Went to log on to check the balance on it this morning and apparently Moneycorp, which is an agent for Mastercard pre-paid cards, the website says it is experiencing technical difficulties.

Hmm. Don't think I have much on it and I have my standard credit card otherwise it will be interesting to see what happens.
 

toughbutfair

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I am 100% in Gold, doubled my money over the last year, the bull market in precious metals has another two years minimum. I won’t list the reasons for holding precious metals. If I have to do that , you can sit at the back of the class, with David McWiiliams.
B.S

The value of gold may move up or down, you have no idea. It is factually impossible that it has a guaranteed two year price rise ahead. Note that I am not saying it won’t go up, it might.
 

Lumpy Talbot

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No
I always thought it was a bad idea to be 100% in anything.
 

Lumpy Talbot

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The repeal of the Glass Steagall Act was the culmination of 25 years of deregulation from the late 1970s by banking lobbyists. None of the major casualties of the subsequent crash (AIG, Bear Sterns etc) had changed their business model or behaviours in any way because of the repeal of Glass-Steagall.

' Separately, starting in the 1980s, Congress debated bills to repeal Glass–Steagall's affiliation provisions (Sections 20 and 32). Some believe that major U.S. financial sector firms established a favorable view of deregulation in American political circles, and in using its political influence in Congress to overturn key provisions of Glass-Steagall and to dismantle other major provisions of statutes and regulations that govern financial firms and the risks they may take.[24] In 1999 Congress passed the Gramm–Leach–Bliley Act, also known as the Financial Services Modernization Act of 1999,[25] to repeal them. Eight days later, President Bill Clinton signed it into law.' Glass–Steagall legislation - Wikipedia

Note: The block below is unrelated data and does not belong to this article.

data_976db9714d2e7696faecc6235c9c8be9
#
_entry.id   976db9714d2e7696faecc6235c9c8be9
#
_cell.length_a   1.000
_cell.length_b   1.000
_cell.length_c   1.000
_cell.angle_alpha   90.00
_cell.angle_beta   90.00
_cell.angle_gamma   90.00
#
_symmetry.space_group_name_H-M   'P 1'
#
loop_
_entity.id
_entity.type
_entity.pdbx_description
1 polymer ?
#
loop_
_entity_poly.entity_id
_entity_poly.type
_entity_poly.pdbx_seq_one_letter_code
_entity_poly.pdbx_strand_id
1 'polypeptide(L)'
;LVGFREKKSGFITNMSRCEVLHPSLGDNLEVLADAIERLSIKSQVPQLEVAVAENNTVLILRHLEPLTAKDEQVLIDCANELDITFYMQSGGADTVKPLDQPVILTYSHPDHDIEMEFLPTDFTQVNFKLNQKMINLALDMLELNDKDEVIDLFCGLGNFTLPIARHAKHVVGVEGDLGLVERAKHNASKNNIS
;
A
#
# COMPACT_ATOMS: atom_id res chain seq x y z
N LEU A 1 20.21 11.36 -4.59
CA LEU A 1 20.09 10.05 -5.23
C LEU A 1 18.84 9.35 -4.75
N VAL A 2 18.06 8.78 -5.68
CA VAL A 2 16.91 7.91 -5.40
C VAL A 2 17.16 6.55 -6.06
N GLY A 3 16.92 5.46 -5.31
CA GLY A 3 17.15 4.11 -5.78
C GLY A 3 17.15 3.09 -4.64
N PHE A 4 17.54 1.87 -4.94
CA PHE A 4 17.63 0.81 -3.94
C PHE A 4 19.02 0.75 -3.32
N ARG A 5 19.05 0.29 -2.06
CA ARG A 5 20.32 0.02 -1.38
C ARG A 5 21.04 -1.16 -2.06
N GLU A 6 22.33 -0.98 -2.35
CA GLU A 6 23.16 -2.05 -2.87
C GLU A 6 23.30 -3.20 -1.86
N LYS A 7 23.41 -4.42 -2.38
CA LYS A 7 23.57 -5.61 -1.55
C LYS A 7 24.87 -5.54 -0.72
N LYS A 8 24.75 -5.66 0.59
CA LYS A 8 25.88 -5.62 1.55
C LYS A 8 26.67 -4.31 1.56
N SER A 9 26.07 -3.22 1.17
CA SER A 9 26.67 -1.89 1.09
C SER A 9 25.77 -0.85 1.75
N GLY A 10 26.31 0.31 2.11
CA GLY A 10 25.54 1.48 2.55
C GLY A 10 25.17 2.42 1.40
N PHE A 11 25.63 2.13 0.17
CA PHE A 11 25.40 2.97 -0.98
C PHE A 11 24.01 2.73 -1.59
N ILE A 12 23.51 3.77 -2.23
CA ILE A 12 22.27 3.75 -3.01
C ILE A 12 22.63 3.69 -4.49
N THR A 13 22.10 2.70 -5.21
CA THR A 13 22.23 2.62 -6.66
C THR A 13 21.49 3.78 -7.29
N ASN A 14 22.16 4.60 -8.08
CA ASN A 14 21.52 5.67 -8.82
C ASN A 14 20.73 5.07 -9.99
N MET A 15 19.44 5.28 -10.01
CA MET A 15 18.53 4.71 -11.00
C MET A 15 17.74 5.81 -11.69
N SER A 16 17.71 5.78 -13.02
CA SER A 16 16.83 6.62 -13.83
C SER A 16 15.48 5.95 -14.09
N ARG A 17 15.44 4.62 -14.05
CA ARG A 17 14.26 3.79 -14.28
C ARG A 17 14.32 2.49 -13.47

Lumpy Talbot

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No
The process of dismantling the division between commercial and retail banks began in the 1980s with Reagan. 'In 1982, under the chairmanship of William Isaac, the FDIC issued a "policy statement" that state chartered non-Federal Reserve member banks could establish subsidiaries to underwrite and deal in securities. Also in 1982 the OCC, under Comptroller C. Todd Conover, approved the mutual fund company Dreyfus Corporation and the retailer Sears establishing "nonbank bank" subsidiaries that were not covered by the Bank Holding Company Act.' Decline of the Glass–Steagall Act - Wikipedia
 

Watcher2

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I am 100% in Gold, doubled my money over the last year, the bull market in precious metals has another two years minimum. I won’t list the reasons for holding precious metals. If I have to do that , you can sit at the back of the class, with David McWiiliams.
good man. 100% in on one class, neh, one investment. But McWilliams is at the back of your class?

snigger

do you at least have an investment in tin goods and bullets, ya know, for the zombie apocalypse?